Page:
In 2015, Chad Baruch wrote one of the most acclaimed legal briefs in American history while representing what the New York Times called “a glittering array of hip hop stars”.
The “Hip-Hop Brief” received national media coverage, including articles in the New York Times, New Yorker, and Rolling Stone. One newspaper called it “the greatest amicus brief in Supreme Court history.” But that’s hardly Chad’s only high-profile appellate work. He also was involved in a case related to the hit movie Bernie—a representation that led to him being quoted in newspapers as far away as London, England. He successfully represented the Office of the Dallas County District Attorney in the appeal of contempt conviction against the elected DA, and then served as Dallas County District Attorney Pro Tem. Most recently, Chad successfully represented the Dallas County Democratic Party in a ballot-contest lawsuit filed by the GOP, successfully defending the eligibility of 128 Democratic candidates, and filed a noted amicus brief in litigation relating to the constitutionality of “stay-at-home” orders relating to the COVID-19 pandemic.
Chad is a leader in the profession, having served on the State Bar Board of Directors, the Executive Committee of the State Bar, and as Chair of the Texas Bar College. In 2017, he was one of two nominated candidates for President-Elect of the State Bar of Texas.
Chad handles a variety of family law appeals and civil appeals. He has presented oral argument in the state and federal courts more than 60 times, and served as lead counsel in civil or family appeals in the Supreme Court of Texas, the Mississippi Supreme Court, the Wisconsin Court of Appeals, the Texas appellate courts for Eastland, Texarkana, Tyler, Dallas, Austin, Houston, El Paso, Fort Worth, Waco, and Amarillo, and the United States Courts of Appeals for the Third, Fifth, Seventh, and Eighth Circuits. He has argued and won multiple cases before the Supreme Court of Texas, and is board certified in civil appellate law by the Texas Board of Legal Specialization.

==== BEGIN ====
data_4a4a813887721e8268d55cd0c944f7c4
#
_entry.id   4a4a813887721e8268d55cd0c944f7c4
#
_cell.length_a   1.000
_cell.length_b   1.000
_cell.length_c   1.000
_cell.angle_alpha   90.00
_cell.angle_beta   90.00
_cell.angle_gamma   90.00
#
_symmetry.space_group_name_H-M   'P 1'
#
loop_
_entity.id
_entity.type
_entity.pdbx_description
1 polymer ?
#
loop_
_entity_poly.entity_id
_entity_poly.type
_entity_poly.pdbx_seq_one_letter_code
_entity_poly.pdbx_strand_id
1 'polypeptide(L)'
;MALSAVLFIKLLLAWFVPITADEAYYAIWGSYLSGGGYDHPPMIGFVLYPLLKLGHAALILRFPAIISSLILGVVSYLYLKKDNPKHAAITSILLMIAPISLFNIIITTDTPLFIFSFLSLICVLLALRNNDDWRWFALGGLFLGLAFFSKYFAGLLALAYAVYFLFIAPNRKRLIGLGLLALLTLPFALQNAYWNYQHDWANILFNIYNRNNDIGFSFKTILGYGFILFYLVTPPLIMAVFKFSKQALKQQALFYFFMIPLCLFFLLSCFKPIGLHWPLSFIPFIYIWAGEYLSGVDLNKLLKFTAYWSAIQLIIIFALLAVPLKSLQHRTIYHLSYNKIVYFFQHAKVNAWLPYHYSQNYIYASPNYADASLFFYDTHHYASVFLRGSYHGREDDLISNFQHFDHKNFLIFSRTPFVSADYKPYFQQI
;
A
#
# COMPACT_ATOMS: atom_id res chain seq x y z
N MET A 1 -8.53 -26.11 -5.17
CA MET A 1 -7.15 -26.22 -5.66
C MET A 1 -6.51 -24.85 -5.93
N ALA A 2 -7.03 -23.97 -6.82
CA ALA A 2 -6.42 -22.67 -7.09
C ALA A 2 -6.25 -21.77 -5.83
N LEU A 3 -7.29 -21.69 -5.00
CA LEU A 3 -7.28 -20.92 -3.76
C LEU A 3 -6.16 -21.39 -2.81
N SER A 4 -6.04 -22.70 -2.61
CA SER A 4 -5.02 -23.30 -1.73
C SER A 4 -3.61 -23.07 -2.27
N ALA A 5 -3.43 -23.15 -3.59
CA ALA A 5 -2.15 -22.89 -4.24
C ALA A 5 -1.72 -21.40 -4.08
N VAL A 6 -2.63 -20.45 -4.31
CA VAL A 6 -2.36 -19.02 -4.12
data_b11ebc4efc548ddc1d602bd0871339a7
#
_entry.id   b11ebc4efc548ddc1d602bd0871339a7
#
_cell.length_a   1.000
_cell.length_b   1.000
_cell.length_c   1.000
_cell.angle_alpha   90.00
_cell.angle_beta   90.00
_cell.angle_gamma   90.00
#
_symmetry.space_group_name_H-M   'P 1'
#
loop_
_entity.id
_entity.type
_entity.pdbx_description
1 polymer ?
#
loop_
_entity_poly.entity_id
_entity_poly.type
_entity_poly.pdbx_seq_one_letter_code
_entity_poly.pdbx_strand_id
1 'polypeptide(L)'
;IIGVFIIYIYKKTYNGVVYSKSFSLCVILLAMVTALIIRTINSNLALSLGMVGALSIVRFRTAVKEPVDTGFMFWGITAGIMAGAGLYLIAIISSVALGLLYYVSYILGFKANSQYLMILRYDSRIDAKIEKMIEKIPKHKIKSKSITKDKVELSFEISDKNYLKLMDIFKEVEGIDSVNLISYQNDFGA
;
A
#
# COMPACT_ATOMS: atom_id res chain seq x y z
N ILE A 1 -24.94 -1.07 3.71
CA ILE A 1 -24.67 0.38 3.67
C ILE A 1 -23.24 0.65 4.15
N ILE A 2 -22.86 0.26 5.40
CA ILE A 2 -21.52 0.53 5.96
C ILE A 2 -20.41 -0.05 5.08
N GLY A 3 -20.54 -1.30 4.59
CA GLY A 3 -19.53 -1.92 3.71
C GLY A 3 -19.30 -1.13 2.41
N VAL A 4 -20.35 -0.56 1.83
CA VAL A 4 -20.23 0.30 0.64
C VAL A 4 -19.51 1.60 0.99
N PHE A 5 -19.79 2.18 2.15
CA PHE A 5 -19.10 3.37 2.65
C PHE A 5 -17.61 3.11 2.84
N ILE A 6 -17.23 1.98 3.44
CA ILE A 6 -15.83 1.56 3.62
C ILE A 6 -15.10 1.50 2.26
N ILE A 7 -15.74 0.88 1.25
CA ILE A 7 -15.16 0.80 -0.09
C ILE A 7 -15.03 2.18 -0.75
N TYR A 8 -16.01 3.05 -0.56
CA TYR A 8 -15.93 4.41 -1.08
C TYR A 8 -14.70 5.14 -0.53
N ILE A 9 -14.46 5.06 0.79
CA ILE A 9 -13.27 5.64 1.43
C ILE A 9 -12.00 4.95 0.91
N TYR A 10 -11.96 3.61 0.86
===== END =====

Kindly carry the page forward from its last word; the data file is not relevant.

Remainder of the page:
Chad Baruch is Board Certified in Civil Appellate Law by the Texas Board of Legal Specialization.
The simple fact is that few Texas lawyers can match Chad’s extraordinarily broad experience. He is a recognized constitutional scholar and expert on legal writing. In addition to his legal work, Chad has served as head men’s basketball coach of two collegiate programs, has taught American Government at both the high school and college levels, and has worked as a licensed private investigator.
Chad’s practice includes civil, criminal, and family law appeals. Chad won the 2015 Gene Cavin Award, presented annually to one Texas attorney for lifetime contributions to continuing legal education. He also won the 2016 Dan Rugeley Price Memorial Award, presented annually to a Texas attorney who exemplifies service to the profession and excellence in legal writing. He won the 2018 Patrick Wiseman Memorial Award, presented annually to an attorney who has made superior career contributions to the defense of constitutional rights and civil liberties in Texas. And he won the 2019 Jim Bowmer Professionalism Award from the Texas Bar College. Chad has spoken on legal writing at the Texas College for Judicial Studies, the National Summit of Appellate Judges Education Institute, the Annual Conference of Texas Appellate Staff Attorneys, and a host of legal seminars in several states.
Chad was named Lawyer of the Year in 2020 for Appellate Practice in Dallas/Fort Worth by Best Lawyers in America. He has been listed among the Best Lawyers every year since 2016. In 2020, Chad also was named to the Lawdragon 500, which annually recognizes the 500 Leading Lawyers in America. In addition, Chad has been recognized among the Texas Super Lawyers from 2011-2020 by Thomson Reuters, and in D Magazine’s list of Best Lawyers in Dallas for 2011-2020. He has a Superb 10.0 rating by Avvo.